As you continue laying sod, keep butting some sections of the turf against each other but do not overlap them.

The best thing about laying sod using this version is it will not be easy to see the seams. Besides, it will be hard for the sod edges to dry up, unlike if you used a different style of laying sod.

If you have an in-ground sprinkler, use the knife to cut holes in the sod for the nozzle to sprinkle your sod. Trim the edges of the sod so that it doesn’t overlap with the pavement or driveway.

Also read: Can You Lay Sod Over Concrete?

Step 5. Water Your New Sod

Remember the last thing you did in the previous step? Yes, the sod holes you made. It is still okay if you didn’t cut the holes. With your sprinkler, water your newly-laid sod at least twice daily, starting 45 minutes after installation

Remember that insufficient water is one of the main reasons a sod turns brown a few days after installation, so you might want to keep that in mind. Therefore, you may want to ensure you give your sod enough water.

Because much water evaporates during the day’s scorching heat, it is advisable to water the sod in the mornings and early evenings.

It is not a good idea to water your sod late at night because that will make the sod “go to bed” wet, which will encourage fungal diseases. You should continue to water your sod daily for at least seven days but cut the amount and the frequency of watering going forward, as the chart above shows.

Increase the amount of water during the summer so that your lawn remains green despite the summer heat.

Step 6. The Time to Mow New Sod

You can mow new sod within 12-14 days of installation without the fear of damaging the roots. However, you can use a tractor after three weeks when the sod has developed a solid root system. 

During the initial mowing, use a push lawnmower. Otherwise, I prefer the Husqvarna Automower Robotic Lawn Mower because it is lightweight. Besides, you do not need to be present for this mower to do its work.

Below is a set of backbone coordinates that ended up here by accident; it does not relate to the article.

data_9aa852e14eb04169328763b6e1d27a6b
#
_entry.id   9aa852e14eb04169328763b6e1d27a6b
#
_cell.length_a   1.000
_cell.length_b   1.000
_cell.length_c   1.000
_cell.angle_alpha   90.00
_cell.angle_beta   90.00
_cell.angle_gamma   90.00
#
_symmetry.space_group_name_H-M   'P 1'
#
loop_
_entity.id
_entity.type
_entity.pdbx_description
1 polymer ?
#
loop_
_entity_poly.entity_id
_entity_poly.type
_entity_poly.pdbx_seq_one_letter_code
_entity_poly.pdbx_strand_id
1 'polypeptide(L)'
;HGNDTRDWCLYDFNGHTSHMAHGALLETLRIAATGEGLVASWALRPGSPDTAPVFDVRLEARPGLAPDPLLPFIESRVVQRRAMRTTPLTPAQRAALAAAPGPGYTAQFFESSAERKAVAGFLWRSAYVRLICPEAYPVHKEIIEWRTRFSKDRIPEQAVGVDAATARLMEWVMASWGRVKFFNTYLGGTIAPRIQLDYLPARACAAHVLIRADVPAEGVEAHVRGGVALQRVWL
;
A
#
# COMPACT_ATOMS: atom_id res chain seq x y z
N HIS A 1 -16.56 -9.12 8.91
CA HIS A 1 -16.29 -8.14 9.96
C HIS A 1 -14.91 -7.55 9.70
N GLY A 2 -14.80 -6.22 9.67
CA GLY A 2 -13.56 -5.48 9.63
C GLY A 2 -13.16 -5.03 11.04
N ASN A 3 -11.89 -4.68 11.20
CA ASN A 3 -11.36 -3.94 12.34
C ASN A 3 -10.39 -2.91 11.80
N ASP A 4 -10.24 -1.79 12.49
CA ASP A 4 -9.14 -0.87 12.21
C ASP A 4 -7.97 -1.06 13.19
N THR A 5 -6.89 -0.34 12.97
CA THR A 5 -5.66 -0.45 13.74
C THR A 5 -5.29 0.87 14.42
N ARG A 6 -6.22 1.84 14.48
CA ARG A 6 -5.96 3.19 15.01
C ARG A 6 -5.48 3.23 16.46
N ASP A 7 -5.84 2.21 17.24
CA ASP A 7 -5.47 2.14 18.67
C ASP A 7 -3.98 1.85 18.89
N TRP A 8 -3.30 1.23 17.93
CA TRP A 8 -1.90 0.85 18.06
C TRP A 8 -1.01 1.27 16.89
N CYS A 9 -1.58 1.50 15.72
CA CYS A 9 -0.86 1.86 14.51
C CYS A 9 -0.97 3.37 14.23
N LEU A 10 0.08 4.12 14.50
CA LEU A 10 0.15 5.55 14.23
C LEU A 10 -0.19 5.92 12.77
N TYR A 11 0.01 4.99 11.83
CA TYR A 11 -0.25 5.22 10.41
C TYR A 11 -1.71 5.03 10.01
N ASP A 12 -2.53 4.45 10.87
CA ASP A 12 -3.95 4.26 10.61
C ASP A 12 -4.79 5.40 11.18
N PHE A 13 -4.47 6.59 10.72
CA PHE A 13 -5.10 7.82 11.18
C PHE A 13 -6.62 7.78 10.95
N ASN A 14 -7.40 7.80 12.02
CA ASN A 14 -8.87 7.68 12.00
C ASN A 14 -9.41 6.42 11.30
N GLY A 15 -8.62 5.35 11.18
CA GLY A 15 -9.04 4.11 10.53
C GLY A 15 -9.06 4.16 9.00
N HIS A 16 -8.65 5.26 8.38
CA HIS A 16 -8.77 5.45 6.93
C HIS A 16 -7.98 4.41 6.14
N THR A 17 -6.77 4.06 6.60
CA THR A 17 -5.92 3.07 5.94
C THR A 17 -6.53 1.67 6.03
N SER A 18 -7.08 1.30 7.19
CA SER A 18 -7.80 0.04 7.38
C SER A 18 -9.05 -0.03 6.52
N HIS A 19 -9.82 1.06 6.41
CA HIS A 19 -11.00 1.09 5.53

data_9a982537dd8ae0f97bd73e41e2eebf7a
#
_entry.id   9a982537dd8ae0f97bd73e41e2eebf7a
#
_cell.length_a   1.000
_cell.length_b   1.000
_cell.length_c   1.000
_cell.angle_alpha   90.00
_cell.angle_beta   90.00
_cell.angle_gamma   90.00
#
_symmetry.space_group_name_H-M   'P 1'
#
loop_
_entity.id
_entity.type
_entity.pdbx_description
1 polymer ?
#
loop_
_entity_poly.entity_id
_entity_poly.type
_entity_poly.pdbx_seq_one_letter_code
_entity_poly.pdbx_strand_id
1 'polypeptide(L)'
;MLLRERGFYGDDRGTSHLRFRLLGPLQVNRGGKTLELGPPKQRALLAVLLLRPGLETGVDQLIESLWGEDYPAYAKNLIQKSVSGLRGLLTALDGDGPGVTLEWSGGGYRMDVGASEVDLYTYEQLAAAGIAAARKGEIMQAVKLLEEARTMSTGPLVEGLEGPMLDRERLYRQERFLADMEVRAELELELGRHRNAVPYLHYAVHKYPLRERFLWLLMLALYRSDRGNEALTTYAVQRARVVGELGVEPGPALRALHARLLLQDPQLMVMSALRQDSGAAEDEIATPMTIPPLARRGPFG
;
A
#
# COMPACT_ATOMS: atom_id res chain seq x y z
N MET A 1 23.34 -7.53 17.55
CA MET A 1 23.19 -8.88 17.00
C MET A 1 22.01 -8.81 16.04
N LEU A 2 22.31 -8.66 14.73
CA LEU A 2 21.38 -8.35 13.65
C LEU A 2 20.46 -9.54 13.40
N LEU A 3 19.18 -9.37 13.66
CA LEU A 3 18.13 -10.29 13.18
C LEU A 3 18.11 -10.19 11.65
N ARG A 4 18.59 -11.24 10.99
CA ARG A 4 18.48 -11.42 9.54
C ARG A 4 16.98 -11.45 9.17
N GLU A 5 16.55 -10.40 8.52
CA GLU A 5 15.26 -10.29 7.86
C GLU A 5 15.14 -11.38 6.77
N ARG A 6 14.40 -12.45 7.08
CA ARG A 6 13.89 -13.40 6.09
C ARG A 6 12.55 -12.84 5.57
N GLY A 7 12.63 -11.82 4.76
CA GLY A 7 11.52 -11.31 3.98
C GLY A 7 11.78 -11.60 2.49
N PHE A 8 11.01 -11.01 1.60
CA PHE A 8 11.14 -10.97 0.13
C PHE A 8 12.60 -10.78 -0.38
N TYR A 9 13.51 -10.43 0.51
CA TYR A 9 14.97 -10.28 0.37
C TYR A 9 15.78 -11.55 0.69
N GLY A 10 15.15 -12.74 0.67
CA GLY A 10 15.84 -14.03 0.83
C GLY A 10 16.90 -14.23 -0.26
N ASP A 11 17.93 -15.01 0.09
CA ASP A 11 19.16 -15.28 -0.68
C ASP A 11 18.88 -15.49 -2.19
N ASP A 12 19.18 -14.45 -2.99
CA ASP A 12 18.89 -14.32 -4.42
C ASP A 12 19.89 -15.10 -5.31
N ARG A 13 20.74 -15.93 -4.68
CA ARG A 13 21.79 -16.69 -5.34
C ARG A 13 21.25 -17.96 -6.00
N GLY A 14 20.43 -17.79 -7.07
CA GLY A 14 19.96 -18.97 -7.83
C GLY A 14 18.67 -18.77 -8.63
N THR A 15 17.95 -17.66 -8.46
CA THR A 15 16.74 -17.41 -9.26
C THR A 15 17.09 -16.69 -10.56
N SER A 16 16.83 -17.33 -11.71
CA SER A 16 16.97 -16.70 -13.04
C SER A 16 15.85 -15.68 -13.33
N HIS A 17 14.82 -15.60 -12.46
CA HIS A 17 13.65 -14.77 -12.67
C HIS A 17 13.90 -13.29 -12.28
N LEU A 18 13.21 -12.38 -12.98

You should keep your lawn slightly higher during the summer to encourage deep rooting. Otherwise, for better results, aim to cut off a third of the grass’s length whenever you mow, and always let it be sharp.

Step 7. Fertilizing New Sod

The right time to fertilize new sod is 30 days after installation. It is advisable to apply slow-release organic fertilizer (pictured above) that is rich in phosphorus. Do not make the mistake of applying nitrogen-rich fertilizer because it will burn your new sod. 

To Wrap Up

These are the seven steps to laying sod like a pro. But that is not all. As mentioned at the beginning, this article helps you answer ten additional questions about how to lay sod over different matters or substances.

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By Wycliffe Magara

Hi, my name’s Wycliffe Magara, a professional landscaper, journalist, published author, photographer, and lawn attendant. Apart from this site, I also own LawnAffection, Grasstology, and TheScholarshipTipster. I specialize in creating informational content to help you grow a Lifelong Lush Lawn and find the ideal scholarship opportunities no one ever talks about.